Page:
Described as a "cold-blooded killer" by the judge in her case, convicted serial killer Susan Monica was sentenced to a minimum of 50 years in prison for murdering two men more than a year apart, dismembering them and feeding them to her pigs in separate acts at her Wimer farm.
The 66-year-old Monica sat quietly as jurors in the Jackson County courtroom reeled off unanimous verdicts on two counts each of murder and abuse of a corpse. She was charged in the shooting death and dismemberment of 59-year-old Stephen Delicino in the summer of 2012 and 56-year-old handyman Robert Haney in September 2013.
Both were fed to her pigs and what was left of their remains was discovered in January 2014 on the 20-acre farm off West Evans Creek Road. Monica never took responsibility for their deaths throughout 18 hours of videotaped interviews and her six-day jury trial, and told investigators she feared her pigs would be killed if she reported the deaths.
"You shot two people and fed them to your pigs," Jackson County Circuit Court Judge Tim Barnack told a quiet Monica, who was prone to outbursts during her trial. "I don't know how else I can put it. You valued pigs more than you value people.
"It may sound harsh, but you are a cold-blooded killer," Barnack said.
Barnack sentenced Monica to two consecutive life terms with mandatory 25-year minimums on the murder charges. She was given credit for time served in the Jackson County Jail on her remaining convictions.
The FBI's criteria for a serial killer is one who kills at least two people in separate acts that are not part of a running crime spree.
Monica could have awaited sentencing but ask for it to be imposed as soon as the jury was dismissed, saying "it doesn't seem to matter."
Monica also addressed Haney's family, sticking to her story that she had discovered a disemboweled Haney inexplicably in her pen being devoured by pigs and near death a month after he disappeared in the fall of 2013.
"I couldn't bring myself to call you simply to say, 'Hey, your father has finally showed up. Come get him out of my pig pen,'" Monica said while seated in court. "I couldn't do it."
The jury didn't buy Monica's claim that she shot Delicino five times in the head in self defense during a struggle in her barn or that she shot Haney to put him out of his misery. The so-called "mercy defense" is also not acknowledged under Oregon law.
It took the 10-man, two-woman jury barely an hour to elect a foreperson and reach its verdict.
"The jury held you accountable," Barnack said.
Much of the case against Monica swirled around her ever-changing stories to investigators on how the shootings occurred. Prosecutors chalked the changes up to her repeated attempts to re-align her story to meet what she thought detectives knew at the time or the forensic evidence they were about to find.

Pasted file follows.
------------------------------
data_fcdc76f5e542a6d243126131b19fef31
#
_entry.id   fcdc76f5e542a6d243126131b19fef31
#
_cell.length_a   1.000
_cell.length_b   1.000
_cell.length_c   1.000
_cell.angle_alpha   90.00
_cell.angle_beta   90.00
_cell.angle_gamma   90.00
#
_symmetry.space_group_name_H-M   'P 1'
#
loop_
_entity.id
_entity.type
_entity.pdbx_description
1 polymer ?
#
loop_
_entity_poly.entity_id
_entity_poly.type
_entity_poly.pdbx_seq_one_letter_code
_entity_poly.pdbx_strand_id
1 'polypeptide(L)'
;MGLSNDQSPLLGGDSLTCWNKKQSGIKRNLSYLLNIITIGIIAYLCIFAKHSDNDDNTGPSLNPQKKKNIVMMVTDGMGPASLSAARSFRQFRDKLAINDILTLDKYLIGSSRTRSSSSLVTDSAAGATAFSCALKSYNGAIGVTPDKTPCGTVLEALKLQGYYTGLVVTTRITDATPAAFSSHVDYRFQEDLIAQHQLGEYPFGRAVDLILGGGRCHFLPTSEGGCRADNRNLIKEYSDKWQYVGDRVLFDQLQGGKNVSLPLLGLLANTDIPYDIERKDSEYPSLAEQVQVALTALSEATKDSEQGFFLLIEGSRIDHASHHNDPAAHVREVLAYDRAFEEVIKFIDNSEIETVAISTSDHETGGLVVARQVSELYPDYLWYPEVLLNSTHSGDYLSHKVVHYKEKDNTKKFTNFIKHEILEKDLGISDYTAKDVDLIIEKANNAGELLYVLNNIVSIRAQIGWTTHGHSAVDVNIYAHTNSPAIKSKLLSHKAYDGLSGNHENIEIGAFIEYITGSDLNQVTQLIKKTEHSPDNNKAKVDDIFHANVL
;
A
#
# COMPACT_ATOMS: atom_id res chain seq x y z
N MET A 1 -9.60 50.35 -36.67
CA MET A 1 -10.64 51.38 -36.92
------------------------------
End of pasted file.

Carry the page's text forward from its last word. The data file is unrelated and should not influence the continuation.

Defense attorney Christine Herbert acknowledged that Monica's defense was hampered by her own statements, which didn't stop after her arrest and included letters to the Mail Tribune and monitored telephone calls while inside the Jackson County Jail. On the eve of her trial, she even signed a fellow jail inmate's birthday card "from Jackson County's sweetest murderer, Susan Monica."
"She just doesn't have a good filter," Herbert said outside of court.
The case will be appealed while she remains incarcerated.
"She took it well," Herbert said. "I think she may be looking forward to moving on with her life."
In closing arguments today, Senior Deputy District Attorney Allan Smith argued that Monica's rapidly changing stories on both men's killings never stacked up against forensic evidence.
Herbert countered by arguing the burden to prove or disprove Monica's statements to police and the jury fell on the prosecutors.
"You need to demand the state show how they can overcome her story," Herbert told the jury.
Smith also reminded the jurors of Monica's ever-changing story about the death of Delicino, ranging from five self-inflicted gunshot wounds to the head in a suicide to, eventually, claims the shooting was in self-defense.
During closing argument, Smith dramatically brought out a dummy head, took Monica's rifle and showed the only way she could have fired the final two rounds into the back of Delicino's head was if he were lying face-down at her feet.
"That confrontation isn't self-defense in anybody's world, except maybe the defendant's," Smith said.
Heckert countered in her defense argument that the state never proved Monica's version of self-defense was not true and never proved, beyond reasonable doubt, that Haney definitely was alive when the shots were fired.
"Conflicting statements alone don't constitute beyond a reasonable doubt," Herbert said.
From opening statements to close, defense attorneys kept reminding jurors of Monica's strange mannerisms — she regularly threatened to kill people and feed them to her pigs — and gruesome pig images were "distractions" from focus on the state's legal burden.
"Just because Susan Monica is different and strange and weird doesn't make her a murderer," Herbert told the jury. But the jurors disagreed.
The six-day trial was one of strange courtroom theater, with one more scene just before the jury was sent to deliberate.
As Barnack addressed the jury, Monica stood up, raised her hand and began asking for the chance to give jurors one more demonstration on how she claimed she shot Delicino with the gun held perpendicular to the ground and in the air — the only way her story could match forensic evidence.
"I'd like to demonstrate how I shot him for 10 seconds," Monica blurted.
Barnack at first ignored her. Then Monica put her hands in the air, as she did in her earlier testimony from the stand, and said, "I held the gun like this."
Barnack ordered her back to the Jackson County Jail, and sheriff's deputies took her away. She returned less than two hours later for the verdict.